The Ideas Behind My Tour Divide Gear Choices

by Andy Amick on June 7, 2014

in Bikepacking, Gear

Rather than going through every piece of gear for my Tour Divide setup, I’m going to discuss some of the “bigger picture” approaches to outfitting a bike for such an adventure.  There will be a few gear specific mentions where appropriate.

For you gear junkies, there is a detailed spreadsheet at the bottom of the post that contains every item, the weight, and where it’s stored on the bike.

My overall approach has been to use Colorado based companies where possible.  With each item, I looked for simplicity, lack of breakable parts, and dual purpose functionality.  Having items that can perform double duty really helps to reduce the total amount of stuff that is carried.


My choice of bike is a titanium Moots YBB 29er with a rigid carbon fork.  It’s definitely a dream bike for me and I splurged more than I normally would.  From a practical standpoint, the YBB gives 1″ of rear travel without any pivots which softens all the bumps without having potential maintenance issues with pivots.  The carbon fork was chosen for a lighter front end and no moving parts like a suspension fork would have.

For gearing, the Rohloff internally geared hub gives singlespeed simplicity with 14 gears of goodness.  This has been my first experience with internally geared bikes and it has been fantastic.

The final component of the bike I’d like to mention is the dynamo hub and the Luxos U lighting system.  It’s worth mentioning the specifics of the light because it gives you so much flexibility.  As a light, it’s very bright and works great for night riding.  What makes the Luxos even better is the USB output that allows it to charge or run any device without fiddling with carrying extra batteries.  My GPS unit gets power from the Luxos as soon as the wheels start turning.  I’m also able to charge my phone and iPod on the trail using the USB output.


The bikepacking bags are J. Paks all the way.  They are awesome bags and are handmade locally in Denver.  Colorado made and excellent quality – it doesn’t get much better than that.

The frame bag and handlebar bags are custom made to fit my setup and plans for gear on the Tour Divide.  Joe at J. Paks even made the handlebar bag so that it slides onto the aero bars rather than using straps to attach it to the handlebars.  Simple and effective.

Sleep System

The entire sleep kit, except the pole for my tarp, is stored in the handlebar bag.  For me, this makes it easy to setup and breakdown camp because everything is in one place.  No thinking involved to remember where each item is stored.

I chose to go with a tarp and bivy setup for it’s flexibility and also because I already owned the super light tarp.  On stormy nights, both pieces get used.  For clear, calm nights, I opt to go with the bivy only and sleep under the stars.

For comfort, I’ve switched to a full length inflatable pad.  It’s worth the few extra ounces to be comfortable when laying on the ground for so many nights.  I also opted for a down quilt based on how small it packs and the ability to easily vent the quilt if it gets too warm.  Although, using a quilt with a bivy is probably not the norm, I have found it perfectly fine for me and the bivy helps prevent some of the drafty air that can get under a quilt when you move around.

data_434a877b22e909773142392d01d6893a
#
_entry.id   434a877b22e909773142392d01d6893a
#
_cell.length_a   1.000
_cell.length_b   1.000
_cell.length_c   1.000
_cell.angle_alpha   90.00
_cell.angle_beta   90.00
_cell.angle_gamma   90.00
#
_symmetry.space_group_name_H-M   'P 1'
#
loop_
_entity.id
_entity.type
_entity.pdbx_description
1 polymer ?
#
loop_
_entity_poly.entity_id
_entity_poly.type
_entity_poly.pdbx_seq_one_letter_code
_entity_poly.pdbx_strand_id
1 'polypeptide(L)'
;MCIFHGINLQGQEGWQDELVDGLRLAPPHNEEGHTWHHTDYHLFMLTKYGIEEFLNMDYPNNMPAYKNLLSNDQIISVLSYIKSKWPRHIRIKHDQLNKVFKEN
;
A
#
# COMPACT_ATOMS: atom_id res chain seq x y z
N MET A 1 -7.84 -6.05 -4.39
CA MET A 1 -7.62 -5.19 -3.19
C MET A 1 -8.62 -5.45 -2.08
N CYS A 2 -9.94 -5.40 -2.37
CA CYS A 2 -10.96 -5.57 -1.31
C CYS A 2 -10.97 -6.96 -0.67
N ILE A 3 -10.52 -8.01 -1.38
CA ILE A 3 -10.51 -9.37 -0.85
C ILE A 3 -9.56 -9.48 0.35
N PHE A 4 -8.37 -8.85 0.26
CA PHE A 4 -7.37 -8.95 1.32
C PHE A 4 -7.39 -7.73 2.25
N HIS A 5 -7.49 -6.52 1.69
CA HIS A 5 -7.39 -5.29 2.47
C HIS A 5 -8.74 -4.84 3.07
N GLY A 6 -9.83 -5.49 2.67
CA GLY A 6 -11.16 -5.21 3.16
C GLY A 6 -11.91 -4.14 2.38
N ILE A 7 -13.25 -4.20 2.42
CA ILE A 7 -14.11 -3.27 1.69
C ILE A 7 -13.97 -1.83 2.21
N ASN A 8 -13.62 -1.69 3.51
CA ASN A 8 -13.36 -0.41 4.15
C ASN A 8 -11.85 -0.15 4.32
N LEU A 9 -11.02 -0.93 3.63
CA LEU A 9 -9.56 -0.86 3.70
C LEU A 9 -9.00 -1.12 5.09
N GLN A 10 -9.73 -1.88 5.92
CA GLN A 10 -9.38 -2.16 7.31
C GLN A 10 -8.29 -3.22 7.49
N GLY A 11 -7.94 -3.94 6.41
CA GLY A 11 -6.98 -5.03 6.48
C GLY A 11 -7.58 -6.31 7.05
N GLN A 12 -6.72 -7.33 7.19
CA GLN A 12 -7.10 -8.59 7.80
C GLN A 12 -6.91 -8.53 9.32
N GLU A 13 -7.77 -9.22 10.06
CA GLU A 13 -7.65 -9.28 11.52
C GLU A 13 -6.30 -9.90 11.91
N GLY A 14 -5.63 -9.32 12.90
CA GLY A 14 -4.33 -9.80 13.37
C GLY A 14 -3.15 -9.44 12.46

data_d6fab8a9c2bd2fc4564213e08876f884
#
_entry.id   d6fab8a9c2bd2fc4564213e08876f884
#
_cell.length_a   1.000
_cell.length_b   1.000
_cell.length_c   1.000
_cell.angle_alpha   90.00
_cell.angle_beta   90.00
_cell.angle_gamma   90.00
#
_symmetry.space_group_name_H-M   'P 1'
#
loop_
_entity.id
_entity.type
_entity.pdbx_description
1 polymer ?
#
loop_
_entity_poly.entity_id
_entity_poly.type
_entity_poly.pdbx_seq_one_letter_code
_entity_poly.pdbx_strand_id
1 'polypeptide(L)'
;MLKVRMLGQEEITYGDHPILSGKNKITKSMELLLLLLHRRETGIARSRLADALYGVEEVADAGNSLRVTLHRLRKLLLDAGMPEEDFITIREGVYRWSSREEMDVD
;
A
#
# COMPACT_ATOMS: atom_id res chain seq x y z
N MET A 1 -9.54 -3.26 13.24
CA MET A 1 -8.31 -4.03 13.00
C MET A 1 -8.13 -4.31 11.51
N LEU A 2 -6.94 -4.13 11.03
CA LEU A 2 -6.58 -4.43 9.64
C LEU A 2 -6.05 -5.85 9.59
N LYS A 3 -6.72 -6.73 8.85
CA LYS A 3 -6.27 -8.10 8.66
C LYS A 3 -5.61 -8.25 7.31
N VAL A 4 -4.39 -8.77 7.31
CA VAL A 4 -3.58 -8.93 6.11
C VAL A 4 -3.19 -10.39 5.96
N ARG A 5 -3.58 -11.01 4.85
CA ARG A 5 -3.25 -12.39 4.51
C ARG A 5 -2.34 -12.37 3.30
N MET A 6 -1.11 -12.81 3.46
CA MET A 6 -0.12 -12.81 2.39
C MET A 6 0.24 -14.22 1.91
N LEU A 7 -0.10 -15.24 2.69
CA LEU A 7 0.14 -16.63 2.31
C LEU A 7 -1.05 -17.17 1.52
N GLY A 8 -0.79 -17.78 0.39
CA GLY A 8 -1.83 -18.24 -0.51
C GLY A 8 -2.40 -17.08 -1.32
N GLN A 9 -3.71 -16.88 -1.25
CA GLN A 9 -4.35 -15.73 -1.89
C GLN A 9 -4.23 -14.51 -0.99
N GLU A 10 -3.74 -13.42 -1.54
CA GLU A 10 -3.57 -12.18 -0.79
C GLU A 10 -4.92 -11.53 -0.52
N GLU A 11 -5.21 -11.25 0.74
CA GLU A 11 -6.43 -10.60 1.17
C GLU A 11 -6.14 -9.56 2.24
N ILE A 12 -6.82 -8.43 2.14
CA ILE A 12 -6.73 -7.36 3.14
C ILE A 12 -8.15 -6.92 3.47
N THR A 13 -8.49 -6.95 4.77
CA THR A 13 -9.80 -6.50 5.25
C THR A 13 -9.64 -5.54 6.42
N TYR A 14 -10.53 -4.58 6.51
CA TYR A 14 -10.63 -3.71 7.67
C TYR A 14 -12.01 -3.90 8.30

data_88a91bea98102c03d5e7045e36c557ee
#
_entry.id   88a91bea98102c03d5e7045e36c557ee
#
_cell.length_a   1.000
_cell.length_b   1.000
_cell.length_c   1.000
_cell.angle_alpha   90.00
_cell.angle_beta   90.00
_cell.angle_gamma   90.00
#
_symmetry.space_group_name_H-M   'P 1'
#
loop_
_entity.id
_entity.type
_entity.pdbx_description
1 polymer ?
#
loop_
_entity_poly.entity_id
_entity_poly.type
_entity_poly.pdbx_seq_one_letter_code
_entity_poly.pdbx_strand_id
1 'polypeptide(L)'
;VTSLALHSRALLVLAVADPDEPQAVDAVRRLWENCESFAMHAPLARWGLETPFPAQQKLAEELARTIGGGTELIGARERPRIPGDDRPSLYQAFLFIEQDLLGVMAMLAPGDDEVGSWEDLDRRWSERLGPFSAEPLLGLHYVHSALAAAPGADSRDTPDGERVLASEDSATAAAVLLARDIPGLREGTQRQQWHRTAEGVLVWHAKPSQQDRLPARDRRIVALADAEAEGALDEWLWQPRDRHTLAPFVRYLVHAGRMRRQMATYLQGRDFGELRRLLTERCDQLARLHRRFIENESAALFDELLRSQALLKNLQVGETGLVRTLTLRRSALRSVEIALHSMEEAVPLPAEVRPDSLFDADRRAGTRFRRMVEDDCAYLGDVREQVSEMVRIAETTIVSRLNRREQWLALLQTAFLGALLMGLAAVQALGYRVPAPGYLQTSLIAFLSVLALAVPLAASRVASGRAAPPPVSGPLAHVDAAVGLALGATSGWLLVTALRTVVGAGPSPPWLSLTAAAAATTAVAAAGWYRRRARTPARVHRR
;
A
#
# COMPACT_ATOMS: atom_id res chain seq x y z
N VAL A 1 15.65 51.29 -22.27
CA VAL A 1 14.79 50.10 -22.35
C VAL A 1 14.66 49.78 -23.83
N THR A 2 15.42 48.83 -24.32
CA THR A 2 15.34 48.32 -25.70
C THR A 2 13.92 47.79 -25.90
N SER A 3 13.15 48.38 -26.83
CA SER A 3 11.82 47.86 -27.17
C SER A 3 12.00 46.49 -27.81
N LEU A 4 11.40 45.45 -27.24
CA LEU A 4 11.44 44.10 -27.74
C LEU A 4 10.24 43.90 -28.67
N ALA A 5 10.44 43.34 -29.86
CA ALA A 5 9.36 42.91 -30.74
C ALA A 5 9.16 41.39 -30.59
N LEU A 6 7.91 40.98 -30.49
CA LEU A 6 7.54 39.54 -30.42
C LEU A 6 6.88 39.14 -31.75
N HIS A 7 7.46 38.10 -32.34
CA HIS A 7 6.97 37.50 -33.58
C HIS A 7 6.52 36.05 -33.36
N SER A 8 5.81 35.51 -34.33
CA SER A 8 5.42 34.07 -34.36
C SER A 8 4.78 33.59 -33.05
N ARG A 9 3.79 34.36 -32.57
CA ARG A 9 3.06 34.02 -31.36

Just like I did with keeping the sleep system together in a single bag, all of the clothing items go into the seat bag.  I’ve added wool boxers and a wool shirt for sleeping so I can get out the nasty bike shorts at the end of a long day in the saddle.  I also use the sleeping clothes as an extra layer if it gets really cold.

Rain pants and rain jackets do double duty as layers to keep warm.  Since they don’t breathe, they do a great job at trapping in heat.  For me, a base layer, jersey and rain jacket are comfortable down to the low 30s if it’s not raining or snowing.

If it is raining or snowing, I’ve been able to ride 6+ hours in a rain/sleet/snow mix at 30 degrees and stay mostly comfortable when wearing every piece my clothing, except the down jacket.  The key is keeping the hands and feet as dry as possible.  I’m relying on my cuben fiber mittens and homemade cuben fiber booties to help in that area.

Food and Water

All food and water gets stored in the frame bag and gas tank bag.  I chose to go with a 100oz hydration bladder with an inline Sawyer filter.  The bladder is easy to take out and fill at a stream or a store.  It’s a simple self contained setup that doesn’t require me to find tablets or a filter while riding.

Full Gear Spreadsheet

If you’re interested in some of the specifics, all of my gear is outlined in this gear list spreadsheet complete with each item, it’s packing location, and weight.  The weight is a bit heavier up front which serves to balance out the extra weight in the back that comes with the Rohloff hub.

tour divide full gear list, bikepacking, camping, bicycle

Please keep in mind that my setup is different than every other Tour Divide racer.  Each person has their own goals, ideas, and take on what works for them.  Hopefully, this can help other bikepackers work towards a better setup.

If you have any questions on the approach I have taken or specific gear, please leave a comment below.

About Andy Amick
A little bit nutty in general, a lotta bit nutty about bikes. Each of his boys received a bike helmet for their first birthday and the three of them have been biking together ever since.

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